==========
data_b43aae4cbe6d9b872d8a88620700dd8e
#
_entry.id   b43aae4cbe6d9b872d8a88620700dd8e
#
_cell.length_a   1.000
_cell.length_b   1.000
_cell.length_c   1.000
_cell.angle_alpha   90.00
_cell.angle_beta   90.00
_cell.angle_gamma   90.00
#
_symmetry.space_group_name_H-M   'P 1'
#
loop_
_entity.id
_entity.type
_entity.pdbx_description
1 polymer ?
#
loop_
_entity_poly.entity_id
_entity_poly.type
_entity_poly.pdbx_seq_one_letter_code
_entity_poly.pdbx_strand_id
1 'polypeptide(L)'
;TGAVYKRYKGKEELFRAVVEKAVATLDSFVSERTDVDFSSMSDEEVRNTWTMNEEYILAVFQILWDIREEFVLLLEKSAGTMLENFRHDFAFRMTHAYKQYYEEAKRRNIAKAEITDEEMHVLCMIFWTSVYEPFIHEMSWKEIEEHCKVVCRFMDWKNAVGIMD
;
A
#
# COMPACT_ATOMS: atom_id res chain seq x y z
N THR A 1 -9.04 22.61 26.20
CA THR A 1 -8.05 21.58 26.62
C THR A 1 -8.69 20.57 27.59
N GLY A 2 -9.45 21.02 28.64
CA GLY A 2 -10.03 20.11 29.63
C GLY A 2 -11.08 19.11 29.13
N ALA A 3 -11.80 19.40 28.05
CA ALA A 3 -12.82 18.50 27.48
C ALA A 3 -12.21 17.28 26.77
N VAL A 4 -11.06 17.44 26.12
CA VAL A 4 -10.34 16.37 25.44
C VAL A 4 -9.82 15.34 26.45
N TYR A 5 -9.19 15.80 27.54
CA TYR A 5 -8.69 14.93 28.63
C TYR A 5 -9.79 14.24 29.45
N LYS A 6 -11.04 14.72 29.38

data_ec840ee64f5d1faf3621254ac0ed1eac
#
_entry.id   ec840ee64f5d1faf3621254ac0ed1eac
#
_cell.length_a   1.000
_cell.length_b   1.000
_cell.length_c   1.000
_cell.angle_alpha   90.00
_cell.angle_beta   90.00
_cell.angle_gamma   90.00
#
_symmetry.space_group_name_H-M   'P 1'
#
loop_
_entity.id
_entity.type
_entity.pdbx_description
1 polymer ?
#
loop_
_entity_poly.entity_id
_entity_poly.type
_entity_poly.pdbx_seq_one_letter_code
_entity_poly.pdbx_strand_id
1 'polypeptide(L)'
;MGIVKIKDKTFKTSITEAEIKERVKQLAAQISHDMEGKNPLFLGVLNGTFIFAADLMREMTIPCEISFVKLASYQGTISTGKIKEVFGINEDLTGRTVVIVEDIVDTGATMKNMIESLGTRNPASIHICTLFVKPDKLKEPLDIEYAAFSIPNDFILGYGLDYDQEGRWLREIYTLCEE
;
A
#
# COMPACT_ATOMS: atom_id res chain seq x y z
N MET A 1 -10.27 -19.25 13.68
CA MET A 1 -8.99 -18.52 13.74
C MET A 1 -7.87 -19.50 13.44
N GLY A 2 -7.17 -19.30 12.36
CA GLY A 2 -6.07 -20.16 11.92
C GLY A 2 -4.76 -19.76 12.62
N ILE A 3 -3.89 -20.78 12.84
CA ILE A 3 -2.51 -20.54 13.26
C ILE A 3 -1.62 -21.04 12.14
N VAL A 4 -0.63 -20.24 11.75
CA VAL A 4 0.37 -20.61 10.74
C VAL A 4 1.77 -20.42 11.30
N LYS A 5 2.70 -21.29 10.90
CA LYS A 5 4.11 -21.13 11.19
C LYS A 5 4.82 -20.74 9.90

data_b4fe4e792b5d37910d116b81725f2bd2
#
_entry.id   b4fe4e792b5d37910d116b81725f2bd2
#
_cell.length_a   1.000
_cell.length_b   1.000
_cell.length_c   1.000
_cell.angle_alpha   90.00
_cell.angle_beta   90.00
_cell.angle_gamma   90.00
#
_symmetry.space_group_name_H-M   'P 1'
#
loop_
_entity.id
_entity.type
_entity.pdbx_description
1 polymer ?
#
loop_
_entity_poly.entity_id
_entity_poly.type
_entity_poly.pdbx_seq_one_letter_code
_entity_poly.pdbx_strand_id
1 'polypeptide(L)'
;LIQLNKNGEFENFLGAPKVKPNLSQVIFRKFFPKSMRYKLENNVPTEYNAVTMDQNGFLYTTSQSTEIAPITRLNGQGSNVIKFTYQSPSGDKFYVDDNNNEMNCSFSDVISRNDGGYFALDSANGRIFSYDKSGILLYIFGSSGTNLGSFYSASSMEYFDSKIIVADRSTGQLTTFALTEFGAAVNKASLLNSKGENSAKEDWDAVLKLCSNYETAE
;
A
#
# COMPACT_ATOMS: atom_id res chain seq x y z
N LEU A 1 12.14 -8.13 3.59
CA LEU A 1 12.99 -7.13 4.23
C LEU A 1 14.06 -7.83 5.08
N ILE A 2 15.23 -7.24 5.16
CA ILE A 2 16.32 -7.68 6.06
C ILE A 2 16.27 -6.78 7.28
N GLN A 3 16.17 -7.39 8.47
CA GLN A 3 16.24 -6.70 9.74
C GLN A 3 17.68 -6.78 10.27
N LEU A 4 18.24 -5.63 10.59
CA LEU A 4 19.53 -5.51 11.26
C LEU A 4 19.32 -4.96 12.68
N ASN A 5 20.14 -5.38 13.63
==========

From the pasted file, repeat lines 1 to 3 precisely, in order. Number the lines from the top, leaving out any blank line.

data_b43aae4cbe6d9b872d8a88620700dd8e
#
_entry.id   b43aae4cbe6d9b872d8a88620700dd8e